THE anger of the local community against the police raid in Forest Gate on June 2 burst onto the streets of Newham, east London, on Sunday.
More than 4,000 people joined the ‘United Communities’ protest march.
It was called by 18 organisations, including the Newham Muslim Alliance, representing the borough’s mosques, Newham Public Affairs Committee and the long-established anti-racist campaign, the Newham Monitoring Project.
At the rally at the end of the demonstration in Plashet Park, a message from Mohammed Abdul Kadar, who was shot in the chest and was not able to attend the march, expressed the hurt felt by the family.
His brother Jalal read the message in which he said: ‘We want justice for myself and my family. This is not just for us, but for our neighbours and our community.’
His brother, Abul Koyair, who was arrested and held for a week following the 250-strong police raid told the rally: ‘Thank you for supporting our family through all we are going through.
‘We do not want this to happen to anyone else in our community.’
The family acknowledged the similarity between the police attack in Forest Gate and the gunning down of the young Brazilian Jean Charles de Menezes.
In fact, Abul Koyair wore a Brazilian football shirt on the march, which had printed on the back ‘de Menezes 27’.
Alex Pereira and Patricia da Silva Armani, cousins of Jean Charles de Menezes, spoke at the Plashet Park rally.
Patricia said: ‘We must make sure the police are accountable for what they have done. We need your help too.’
The police not only raided 46 Lansdown Road, but they broke into the neighbouring home at 48.
Mohammed Dogra, who lives there, explained in detail what happened there during the raid.
His uncle and his uncle’s wife and baby were staying with him. His uncle was hit with the butt of a gun, which produced a wound requiring stitches.
Mohammed Dogra said he was handcuffed, sworn at by police and taken down the street still in handcuffs, but was not charged with any offence.
He said: ‘I have seen this happen in India, but I did not expect to see it happen in Britain.
‘It has been a shock to me and my family and we are still recovering.
‘For our family there should be justice.’
There were many other speakers at the rally, including those from the Newham Muslim Alliance, the Newham Monitoring Project and Stop the War Coalition.
A spokesman for Hizb ut Tahir said: ‘Our job is to remain united and not fall for the lies.
‘They went to war on Iraq as a result of lies.’
Speaking of the demonisation of Muslims and the fears this has created amongst some people, he said: ‘Our job in Newham is to expose this fear.’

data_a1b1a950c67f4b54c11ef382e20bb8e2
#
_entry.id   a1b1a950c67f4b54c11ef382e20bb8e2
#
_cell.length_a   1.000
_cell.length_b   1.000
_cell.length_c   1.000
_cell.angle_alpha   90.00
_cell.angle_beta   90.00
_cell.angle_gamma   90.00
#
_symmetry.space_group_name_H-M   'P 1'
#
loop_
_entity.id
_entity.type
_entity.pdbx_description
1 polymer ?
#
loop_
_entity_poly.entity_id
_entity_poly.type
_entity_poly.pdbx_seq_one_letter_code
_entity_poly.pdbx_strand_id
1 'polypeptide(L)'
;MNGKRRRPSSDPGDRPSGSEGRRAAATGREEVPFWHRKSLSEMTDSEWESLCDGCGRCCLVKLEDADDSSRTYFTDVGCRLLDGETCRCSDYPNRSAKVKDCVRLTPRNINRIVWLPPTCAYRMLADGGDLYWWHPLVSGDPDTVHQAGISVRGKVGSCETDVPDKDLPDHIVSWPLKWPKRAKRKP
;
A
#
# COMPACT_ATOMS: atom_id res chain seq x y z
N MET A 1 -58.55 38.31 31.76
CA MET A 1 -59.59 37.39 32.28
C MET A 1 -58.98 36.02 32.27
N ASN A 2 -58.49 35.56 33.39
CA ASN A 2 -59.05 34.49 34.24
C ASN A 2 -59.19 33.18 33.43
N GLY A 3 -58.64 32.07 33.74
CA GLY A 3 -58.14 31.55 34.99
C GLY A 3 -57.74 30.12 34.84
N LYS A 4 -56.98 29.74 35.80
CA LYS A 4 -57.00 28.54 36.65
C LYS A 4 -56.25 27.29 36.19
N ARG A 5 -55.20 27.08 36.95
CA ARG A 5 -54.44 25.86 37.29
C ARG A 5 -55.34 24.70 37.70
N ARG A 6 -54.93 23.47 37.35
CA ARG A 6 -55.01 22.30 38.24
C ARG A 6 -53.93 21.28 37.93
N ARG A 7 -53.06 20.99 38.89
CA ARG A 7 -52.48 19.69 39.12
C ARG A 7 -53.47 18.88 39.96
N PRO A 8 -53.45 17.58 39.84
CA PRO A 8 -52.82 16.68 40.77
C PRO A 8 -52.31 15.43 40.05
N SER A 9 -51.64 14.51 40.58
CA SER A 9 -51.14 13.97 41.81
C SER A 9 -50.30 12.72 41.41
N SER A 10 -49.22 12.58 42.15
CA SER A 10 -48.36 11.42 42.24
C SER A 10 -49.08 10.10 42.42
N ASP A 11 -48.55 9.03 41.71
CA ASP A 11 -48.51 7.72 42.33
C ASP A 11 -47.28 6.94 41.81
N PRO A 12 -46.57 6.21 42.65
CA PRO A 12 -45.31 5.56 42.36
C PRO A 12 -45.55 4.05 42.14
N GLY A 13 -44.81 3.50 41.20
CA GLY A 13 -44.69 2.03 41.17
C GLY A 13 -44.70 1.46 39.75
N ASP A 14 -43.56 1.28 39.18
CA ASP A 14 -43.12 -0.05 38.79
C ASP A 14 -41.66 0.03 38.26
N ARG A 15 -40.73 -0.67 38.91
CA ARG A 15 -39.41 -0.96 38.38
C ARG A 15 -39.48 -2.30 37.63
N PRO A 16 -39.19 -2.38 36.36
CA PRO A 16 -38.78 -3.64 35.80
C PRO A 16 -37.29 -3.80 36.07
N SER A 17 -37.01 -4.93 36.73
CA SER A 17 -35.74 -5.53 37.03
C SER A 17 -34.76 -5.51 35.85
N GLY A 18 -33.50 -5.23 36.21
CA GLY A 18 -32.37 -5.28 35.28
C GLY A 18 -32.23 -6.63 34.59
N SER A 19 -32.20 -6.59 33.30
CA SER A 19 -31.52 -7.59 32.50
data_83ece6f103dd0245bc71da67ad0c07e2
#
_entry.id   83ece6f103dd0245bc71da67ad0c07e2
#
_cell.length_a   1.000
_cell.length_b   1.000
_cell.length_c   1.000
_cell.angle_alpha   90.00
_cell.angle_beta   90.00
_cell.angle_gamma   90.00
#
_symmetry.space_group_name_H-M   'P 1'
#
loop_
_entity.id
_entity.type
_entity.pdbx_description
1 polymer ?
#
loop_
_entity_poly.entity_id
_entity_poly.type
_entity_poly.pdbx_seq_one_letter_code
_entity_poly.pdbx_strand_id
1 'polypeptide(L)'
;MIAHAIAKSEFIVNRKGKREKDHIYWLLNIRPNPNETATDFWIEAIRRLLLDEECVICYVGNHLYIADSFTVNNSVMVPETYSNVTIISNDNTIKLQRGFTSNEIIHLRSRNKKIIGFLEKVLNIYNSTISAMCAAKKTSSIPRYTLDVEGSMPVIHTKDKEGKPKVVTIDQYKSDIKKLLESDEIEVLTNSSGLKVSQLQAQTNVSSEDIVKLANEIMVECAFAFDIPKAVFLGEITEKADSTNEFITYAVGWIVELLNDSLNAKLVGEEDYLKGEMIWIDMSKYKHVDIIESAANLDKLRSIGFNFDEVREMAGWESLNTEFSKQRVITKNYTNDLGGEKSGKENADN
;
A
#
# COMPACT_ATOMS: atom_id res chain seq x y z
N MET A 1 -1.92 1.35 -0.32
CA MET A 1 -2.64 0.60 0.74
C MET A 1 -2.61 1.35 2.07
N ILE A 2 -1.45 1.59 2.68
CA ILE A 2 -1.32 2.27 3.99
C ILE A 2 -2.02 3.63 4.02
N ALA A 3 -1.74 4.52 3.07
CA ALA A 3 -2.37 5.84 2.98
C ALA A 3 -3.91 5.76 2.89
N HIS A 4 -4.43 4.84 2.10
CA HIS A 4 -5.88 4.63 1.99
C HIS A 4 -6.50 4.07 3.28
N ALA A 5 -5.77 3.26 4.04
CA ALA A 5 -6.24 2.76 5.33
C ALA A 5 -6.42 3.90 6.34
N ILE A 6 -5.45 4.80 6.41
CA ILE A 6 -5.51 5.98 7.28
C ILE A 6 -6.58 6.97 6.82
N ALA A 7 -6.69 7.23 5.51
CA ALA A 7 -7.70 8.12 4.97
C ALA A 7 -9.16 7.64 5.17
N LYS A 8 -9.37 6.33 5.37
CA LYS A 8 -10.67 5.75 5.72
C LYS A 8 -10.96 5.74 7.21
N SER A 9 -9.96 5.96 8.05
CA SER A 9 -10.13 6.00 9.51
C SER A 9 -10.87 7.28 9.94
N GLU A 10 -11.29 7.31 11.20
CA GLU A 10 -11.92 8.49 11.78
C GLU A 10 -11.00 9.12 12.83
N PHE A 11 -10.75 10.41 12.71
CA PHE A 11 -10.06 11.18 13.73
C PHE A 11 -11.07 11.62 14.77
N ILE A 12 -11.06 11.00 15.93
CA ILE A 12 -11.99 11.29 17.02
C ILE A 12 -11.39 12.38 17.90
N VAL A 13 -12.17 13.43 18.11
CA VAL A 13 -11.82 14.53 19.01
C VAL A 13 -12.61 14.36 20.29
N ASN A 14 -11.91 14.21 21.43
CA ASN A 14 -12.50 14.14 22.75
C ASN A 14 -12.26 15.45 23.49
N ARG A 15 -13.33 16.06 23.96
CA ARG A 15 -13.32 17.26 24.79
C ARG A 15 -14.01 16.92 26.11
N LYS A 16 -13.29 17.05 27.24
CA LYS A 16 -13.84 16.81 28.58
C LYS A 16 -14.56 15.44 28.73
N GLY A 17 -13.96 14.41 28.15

Elaine Heffanan, from Newham UNISON, said: ‘We took our banner on this demonstration with its slogan: “Unity is Strength”.
‘Our branch has expressed its concern over a police raid of 250 officers in our community.
‘We will not allow the isolation of the Muslim community and will unite against racism.
‘We want a real apology from the police. We demand a full inquiry.’
The father of Babar Ahmed, who has been imprisoned for the past two years and faces extradition to the United States, addressed the rally.
He said: ‘We have made a complaint about police brutality.
‘Instead of punishing the officers, they were commended for bravery.’
He concluded: ‘I urge you not to cooperate with the police because you will never get justice. Fight for your rights!’
George Galloway, the Respect MP for Tower Hamlets told the rally he did not agree with Babar Ahmed’s father’s statement concerning cooperation with the police.
He said that if you see people carrying out terrorist acts, shattering glass and killing people ‘you must report it to the police.
‘I know a gang of such terrorists. They are in 10 Downing Street.
‘They have killed hundreds of thousands of Muslims in Iraq, Afghanistan and Palestine.’
Galloway spoke of the children killed by the Israelis on a beach in Gaza and the role of Israeli premier Ehud Olmert.
‘He popped up next to Tony Blair in Downing Street. He was not arrested. He was described by Tony Blair as Britain’s best friend in the Middle East.’
Galloway continued: ‘Who authorised the shooting.’
‘If (Newham MP) Stephen Timms says no minister was involved and only the police, then we must sack (police chief) Ian Blair.
‘If it was a minister who sanctioned this raid, then it is the other Blair who must be sacked.’
The anger against the Blair government and the Metropolitan Police Commissioner Sir Ian Blair was expressed on placards and in slogans on the march.
The were banners of many of the local community organisations on the demonstration.
A lively contingent of Young Socialists marched behind their banner and were joined by a number of local youth from Forest Gate.
The marchers shouted: ‘Shame, shame Ian Blair! Our community will not live in fear.
‘Shoot to kill you do allow. Who commits the terror now?
‘Tony Blair, Ian Blair. Racism’s not welcome here.
‘Police terror in Forest Gate. This we’ll never tolerate.
‘Speaking out is never violence. This community will not be silenced!’
They also slammed ‘media lies’ and proposed ‘speak to the people of Forest Gate’.
The march was publicised as a display of ‘unity not fear’, referring to the intimidation caused by the raid of 250 police officers, some of whom were armed and who shot Mohammed Abdul Kadar.
The march organisers demanded: ‘A full and unqualified apology from the Metropolitan Police to be personally issued to those who were victims of these events.
‘An end to police privately “briefing” newspapers.
‘Stop the politicisation of the police force.
‘We are not prepared to live in fear or be silenced.
‘End to the association of Islam with terrorism.
‘A full apology from the Prime Minister to the families and the community.’